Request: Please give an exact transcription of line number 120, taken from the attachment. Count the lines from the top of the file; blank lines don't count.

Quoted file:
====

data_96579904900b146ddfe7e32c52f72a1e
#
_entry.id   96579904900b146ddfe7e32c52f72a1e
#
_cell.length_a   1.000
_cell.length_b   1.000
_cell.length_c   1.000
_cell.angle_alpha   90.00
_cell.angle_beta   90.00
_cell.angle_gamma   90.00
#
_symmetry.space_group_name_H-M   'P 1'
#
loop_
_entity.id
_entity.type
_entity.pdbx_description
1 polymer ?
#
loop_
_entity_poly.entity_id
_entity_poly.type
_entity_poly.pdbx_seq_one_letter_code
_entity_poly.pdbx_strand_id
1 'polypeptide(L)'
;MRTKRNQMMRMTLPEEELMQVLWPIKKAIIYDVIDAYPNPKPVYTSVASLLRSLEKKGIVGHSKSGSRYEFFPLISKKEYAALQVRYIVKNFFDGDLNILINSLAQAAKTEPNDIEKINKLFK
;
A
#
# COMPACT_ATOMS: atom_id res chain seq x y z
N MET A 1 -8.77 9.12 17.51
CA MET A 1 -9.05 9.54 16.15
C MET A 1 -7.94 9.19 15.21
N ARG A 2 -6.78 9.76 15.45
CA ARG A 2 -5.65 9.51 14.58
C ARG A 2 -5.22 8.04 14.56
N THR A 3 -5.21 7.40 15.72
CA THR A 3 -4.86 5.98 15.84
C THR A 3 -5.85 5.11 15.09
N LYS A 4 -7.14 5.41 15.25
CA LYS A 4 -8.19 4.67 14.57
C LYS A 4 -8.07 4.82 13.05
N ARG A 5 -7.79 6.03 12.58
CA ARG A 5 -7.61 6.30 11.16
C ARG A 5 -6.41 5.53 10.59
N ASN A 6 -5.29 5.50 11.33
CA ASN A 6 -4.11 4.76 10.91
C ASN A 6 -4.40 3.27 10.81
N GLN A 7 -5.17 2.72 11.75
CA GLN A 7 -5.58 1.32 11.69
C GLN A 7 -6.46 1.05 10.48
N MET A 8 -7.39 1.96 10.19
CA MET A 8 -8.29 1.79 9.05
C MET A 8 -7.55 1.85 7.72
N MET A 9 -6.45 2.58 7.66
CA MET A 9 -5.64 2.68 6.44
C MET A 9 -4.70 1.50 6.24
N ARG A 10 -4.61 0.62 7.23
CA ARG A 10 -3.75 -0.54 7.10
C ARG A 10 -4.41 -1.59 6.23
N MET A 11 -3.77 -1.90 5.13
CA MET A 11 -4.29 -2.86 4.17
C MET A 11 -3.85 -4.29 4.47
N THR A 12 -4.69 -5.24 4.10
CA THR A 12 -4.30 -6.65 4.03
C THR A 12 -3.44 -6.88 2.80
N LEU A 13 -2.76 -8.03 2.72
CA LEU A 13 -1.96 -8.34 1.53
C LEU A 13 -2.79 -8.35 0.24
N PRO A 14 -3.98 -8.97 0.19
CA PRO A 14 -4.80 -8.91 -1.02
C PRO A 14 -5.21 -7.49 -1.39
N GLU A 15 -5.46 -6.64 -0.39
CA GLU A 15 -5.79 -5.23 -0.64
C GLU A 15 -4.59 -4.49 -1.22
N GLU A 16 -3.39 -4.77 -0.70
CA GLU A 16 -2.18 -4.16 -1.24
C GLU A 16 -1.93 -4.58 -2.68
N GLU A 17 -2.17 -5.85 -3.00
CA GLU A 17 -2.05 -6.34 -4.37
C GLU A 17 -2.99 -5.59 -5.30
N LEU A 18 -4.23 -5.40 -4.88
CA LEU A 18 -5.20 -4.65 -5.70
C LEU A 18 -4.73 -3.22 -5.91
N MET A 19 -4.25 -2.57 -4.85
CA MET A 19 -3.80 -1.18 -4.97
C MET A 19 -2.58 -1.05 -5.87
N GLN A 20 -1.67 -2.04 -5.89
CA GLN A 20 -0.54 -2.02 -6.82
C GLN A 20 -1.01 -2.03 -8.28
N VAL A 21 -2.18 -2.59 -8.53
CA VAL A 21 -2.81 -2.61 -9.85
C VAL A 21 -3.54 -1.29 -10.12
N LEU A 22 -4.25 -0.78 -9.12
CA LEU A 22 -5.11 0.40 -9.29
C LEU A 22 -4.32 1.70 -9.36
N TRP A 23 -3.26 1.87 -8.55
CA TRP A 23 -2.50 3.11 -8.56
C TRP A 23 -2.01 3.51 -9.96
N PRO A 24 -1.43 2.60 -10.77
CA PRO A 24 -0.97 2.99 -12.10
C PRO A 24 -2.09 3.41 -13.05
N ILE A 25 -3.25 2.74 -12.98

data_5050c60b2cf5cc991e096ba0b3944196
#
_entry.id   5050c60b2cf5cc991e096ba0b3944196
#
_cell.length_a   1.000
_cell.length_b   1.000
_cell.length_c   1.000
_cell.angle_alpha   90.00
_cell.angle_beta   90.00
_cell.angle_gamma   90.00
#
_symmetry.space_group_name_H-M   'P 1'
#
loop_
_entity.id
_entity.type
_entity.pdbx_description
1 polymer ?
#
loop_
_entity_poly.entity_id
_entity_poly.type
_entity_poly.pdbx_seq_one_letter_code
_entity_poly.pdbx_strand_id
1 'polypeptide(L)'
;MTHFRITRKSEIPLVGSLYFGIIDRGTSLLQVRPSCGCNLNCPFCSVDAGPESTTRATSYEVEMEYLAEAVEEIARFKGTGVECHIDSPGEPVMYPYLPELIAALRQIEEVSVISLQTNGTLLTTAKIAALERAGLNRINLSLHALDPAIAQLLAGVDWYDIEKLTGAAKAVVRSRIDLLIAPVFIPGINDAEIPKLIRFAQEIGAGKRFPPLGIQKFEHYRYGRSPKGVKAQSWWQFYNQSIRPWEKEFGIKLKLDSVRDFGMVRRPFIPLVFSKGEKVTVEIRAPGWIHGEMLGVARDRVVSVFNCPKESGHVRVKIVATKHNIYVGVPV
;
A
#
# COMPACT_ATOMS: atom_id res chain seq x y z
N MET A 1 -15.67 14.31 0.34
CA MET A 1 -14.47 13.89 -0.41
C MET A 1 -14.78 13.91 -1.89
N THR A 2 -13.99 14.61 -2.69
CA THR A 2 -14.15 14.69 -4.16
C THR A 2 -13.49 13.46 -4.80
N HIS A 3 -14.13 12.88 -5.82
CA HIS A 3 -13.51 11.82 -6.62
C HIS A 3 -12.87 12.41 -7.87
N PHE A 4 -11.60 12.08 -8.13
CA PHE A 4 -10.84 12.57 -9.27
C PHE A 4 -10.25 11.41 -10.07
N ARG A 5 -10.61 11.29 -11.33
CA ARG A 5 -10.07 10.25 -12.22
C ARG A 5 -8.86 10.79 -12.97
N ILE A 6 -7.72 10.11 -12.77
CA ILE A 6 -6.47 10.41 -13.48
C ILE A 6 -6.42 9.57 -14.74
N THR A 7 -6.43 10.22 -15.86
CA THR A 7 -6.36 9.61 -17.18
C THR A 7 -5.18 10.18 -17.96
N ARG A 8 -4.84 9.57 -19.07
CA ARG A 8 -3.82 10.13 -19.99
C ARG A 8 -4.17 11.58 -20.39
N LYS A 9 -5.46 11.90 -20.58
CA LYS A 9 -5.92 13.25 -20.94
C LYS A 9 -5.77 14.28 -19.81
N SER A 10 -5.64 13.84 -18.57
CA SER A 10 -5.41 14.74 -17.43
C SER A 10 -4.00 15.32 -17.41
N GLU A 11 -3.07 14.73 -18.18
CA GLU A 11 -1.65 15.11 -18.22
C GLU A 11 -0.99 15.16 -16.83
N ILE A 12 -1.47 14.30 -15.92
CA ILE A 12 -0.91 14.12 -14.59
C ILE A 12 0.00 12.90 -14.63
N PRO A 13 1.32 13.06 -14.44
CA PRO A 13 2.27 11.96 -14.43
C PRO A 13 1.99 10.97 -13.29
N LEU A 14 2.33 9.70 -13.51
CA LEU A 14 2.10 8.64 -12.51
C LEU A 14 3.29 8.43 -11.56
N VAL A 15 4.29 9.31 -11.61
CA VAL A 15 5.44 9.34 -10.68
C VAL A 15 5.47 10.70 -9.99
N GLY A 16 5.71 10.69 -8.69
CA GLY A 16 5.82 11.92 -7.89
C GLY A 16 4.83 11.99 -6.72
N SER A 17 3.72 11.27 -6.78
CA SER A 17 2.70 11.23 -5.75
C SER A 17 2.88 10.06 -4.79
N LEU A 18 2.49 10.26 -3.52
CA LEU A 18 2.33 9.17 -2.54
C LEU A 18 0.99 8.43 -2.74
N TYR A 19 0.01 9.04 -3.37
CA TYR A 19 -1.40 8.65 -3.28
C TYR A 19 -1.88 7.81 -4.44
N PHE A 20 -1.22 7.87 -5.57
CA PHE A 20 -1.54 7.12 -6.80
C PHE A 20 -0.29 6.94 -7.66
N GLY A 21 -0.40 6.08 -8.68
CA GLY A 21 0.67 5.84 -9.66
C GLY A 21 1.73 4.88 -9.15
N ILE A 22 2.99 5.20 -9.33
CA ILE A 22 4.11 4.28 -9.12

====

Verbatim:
_entity.pdbx_description